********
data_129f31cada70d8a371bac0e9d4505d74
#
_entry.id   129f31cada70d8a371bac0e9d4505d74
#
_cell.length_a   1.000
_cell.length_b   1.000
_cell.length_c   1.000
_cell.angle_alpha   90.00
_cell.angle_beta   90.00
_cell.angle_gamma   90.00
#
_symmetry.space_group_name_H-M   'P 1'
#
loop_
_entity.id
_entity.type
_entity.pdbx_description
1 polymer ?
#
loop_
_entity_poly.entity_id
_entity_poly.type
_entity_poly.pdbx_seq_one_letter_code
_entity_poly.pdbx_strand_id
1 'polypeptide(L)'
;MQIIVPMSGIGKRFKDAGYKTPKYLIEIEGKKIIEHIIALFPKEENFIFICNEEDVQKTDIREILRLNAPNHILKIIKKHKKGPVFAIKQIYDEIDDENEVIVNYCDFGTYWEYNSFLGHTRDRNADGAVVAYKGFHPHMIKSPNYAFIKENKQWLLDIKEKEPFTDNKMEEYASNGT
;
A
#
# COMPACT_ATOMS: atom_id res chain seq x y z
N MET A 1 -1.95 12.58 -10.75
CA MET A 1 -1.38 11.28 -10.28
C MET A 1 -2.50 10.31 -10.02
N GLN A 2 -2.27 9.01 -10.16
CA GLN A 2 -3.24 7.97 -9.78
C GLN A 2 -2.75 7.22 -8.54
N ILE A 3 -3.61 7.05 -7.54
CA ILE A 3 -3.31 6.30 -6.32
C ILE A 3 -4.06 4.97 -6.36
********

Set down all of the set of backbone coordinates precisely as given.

data_129f31cada70d8a371bac0e9d4505d74
#
_entry.id   129f31cada70d8a371bac0e9d4505d74
#
_cell.length_a   1.000
_cell.length_b   1.000
_cell.length_c   1.000
_cell.angle_alpha   90.00
_cell.angle_beta   90.00
_cell.angle_gamma   90.00
#
_symmetry.space_group_name_H-M   'P 1'
#
loop_
_entity.id
_entity.type
_entity.pdbx_description
1 polymer ?
#
loop_
_entity_poly.entity_id
_entity_poly.type
_entity_poly.pdbx_seq_one_letter_code
_entity_poly.pdbx_strand_id
1 'polypeptide(L)'
;MQIIVPMSGIGKRFKDAGYKTPKYLIEIEGKKIIEHIIALFPKEENFIFICNEEDVQKTDIREILRLNAPNHILKIIKKHKKGPVFAIKQIYDEIDDENEVIVNYCDFGTYWEYNSFLGHTRDRNADGAVVAYKGFHPHMIKSPNYAFIKENKQWLLDIKEKEPFTDNKMEEYASNGT
;
A
#
# COMPACT_ATOMS: atom_id res chain seq x y z
N MET A 1 -1.95 12.58 -10.75
CA MET A 1 -1.38 11.28 -10.28
C MET A 1 -2.50 10.31 -10.02
N GLN A 2 -2.27 9.01 -10.16
CA GLN A 2 -3.24 7.97 -9.78
C GLN A 2 -2.75 7.22 -8.54
N ILE A 3 -3.61 7.05 -7.54
CA ILE A 3 -3.31 6.30 -6.32
C ILE A 3 -4.06 4.97 -6.36